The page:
Wednesday, March 08, 2006

COLUMN -- Choose robust reform over vague exceptions

Posted by Craig Westover | 4:48 AM |  

Wednesday, March 8, 2006

On Monday, the Pioneer Press ran an editorial ("Eminent domain: Keep it simple") supporting eminent domain reform and declaring property rights "one of the fundamental pillars of America's democratic republic." Simultaneously, it recommended legislation that "leaves flexibility for moments of crisis or profound opportunity."

Sounds like a reasonable objective, but there's just one little problem: When fundamental principle is compromised by vaguely defined exceptions, the result is legislation posing as reform that actually supports the status quo.

In its desire to avoid legislative gridlock, "keep it simple" and "get it done," the Pioneer Press underestimates the fundamental conflict between two major bills now in legislative committees, each purporting to be eminent domain reform.

Legislation introduced by Rep. Jeff Johnson, R-Plymouth, and Sen. Tom Bakk, DFL-Cook, is a direct response to the Supreme Court's opinion in Kelo. In Kelo, the Supreme Court held that using eminent domain to facilitate economic development is constitutional — even if property is transferred from one private party to another. However, it added, state legislatures may restrict that authority. That's exactly what Bakk-Johnson seeks to do.

The dueling legislation introduced by Sen. Don Betzold, DFL-Brooklyn Center, and Rep. Peter Nelson, R-Lindstrom, backed by the Minnesota League of Cities, is not a response to Kelo. It is a response to Bakk-Johnson. It is not eminent domain reform. It is an "inoculation" bill immunizing from criticism legislators appearing to vote for reform while actually voting to maintain state and municipal eminent domain power.

The key reform of Bakk-Johnson is that it prohibits the use of eminent domain for economic development without exception. Betzold-Nelson prohibits the use of eminent domain for economic development except when a project receives state funding.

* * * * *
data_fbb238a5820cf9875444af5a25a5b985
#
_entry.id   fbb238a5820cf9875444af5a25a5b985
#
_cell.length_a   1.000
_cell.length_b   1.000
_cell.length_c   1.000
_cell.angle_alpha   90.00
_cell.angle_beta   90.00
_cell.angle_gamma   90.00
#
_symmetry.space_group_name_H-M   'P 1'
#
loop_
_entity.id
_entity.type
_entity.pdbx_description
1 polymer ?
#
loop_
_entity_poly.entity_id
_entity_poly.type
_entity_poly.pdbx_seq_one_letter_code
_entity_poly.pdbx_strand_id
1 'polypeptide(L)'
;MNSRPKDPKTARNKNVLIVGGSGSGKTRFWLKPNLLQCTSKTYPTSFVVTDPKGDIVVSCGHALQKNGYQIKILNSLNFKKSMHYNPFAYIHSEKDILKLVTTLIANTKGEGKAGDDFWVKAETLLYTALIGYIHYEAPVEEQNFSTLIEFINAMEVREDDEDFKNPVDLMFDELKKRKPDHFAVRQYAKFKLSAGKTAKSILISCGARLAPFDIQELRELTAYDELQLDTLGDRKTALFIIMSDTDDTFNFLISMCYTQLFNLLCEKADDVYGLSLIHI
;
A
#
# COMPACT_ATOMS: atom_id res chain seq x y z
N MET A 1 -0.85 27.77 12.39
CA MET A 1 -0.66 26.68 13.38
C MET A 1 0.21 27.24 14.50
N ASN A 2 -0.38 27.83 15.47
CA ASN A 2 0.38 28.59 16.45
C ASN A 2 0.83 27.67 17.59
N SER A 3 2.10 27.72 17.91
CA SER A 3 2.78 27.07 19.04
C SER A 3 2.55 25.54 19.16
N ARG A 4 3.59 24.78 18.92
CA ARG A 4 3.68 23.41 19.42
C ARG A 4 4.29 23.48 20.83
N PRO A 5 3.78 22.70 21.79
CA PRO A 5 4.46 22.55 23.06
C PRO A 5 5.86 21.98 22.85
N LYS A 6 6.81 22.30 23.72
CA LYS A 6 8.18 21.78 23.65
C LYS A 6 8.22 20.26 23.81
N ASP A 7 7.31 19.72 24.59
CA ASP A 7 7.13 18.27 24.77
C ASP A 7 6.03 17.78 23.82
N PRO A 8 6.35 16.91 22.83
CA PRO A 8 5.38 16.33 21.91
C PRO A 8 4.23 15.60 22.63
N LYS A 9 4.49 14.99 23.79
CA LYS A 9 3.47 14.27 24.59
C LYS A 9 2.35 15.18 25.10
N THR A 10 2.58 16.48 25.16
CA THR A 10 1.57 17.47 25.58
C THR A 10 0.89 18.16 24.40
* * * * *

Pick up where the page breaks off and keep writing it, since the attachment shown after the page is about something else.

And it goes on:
"That is the exception that swallows the rule," said Lee McGrath, executive director of the Institute for Justice Minnesota Chapter (IJ is the public-interest law firm that represented homeowners in the Kelo case). "Private-to-private takings are still authorized when they are state financed — something that's true in nearly all large-scale developments. The league-supported bill doesn't end eminent domain abuse; it simply shifts decision-making to St. Paul and enlarges the lobbying power of the Minnesota League of Cities."

Both bills permit the use of eminent domain to redevelop "blighted" areas, but that is hardly an area of near-agreement.

Bakk-Johnson provides a straightforward definition of a "blighted" area — an urban area in which more than 50 percent of the buildings have building code violations that have not been remedied in the previous 12 months and are unfit for human use. Betzold-Nelson offers a Chinese menu of configurable "blighted" scenarios that enable gerrymandering parcels suitable for large-scale economic development projects — even if the majority of properties in a parcel are in good condition.

For example, consider an urban neighborhood where 20 percent of the houses are structurally substandard, meaning 80 percent are in acceptable condition. The entire neighborhood could be condemned and subject to eminent domain if an additional 30 percent of the homes were declared "obsolete" — defined by not having taken out a building permit in the past five years — and one of the following conditions is met: the area has a crime rate higher than other areas of the municipality; market values are lower, increasing at materially lower rates or decreasing when compared to surrounding areas; or there is other comparable evidence of negative market conditions in the blighted area compared to surrounding areas.

"The blight definition could cover many neighborhoods in the Twin Cities," said Nick Dranias, an attorney with the Institute for Justice. "It is too complex and it doesn't provide a check on a city's potential abuse of its powers."

In short, Betzold-Nelson provides eminent domain legislation with the collectively motivated "flexibility for moments of crisis or profound opportunity" the Pioneer Press desired, but it does so by knocking down the "fundamental pillar" of individual property rights. It does virtually nothing to prevent eminent domain abuse. It is pseudo-reform.

Bakk-Johnson builds on the fundamental pillar of individual property rights. There is room at the edges of Bakk-Johnson to modify some definitions or haggle over the limits of compensation for takings, but "fundamental principles" tolerate no vague exceptions. Bakk-Johnson is robust eminent domain reform and the bill that should come out of committee, pass the Legislature and be signed by the governor.

Correction: Don Betzold is from Fridley. His business is in Brooklyn Center.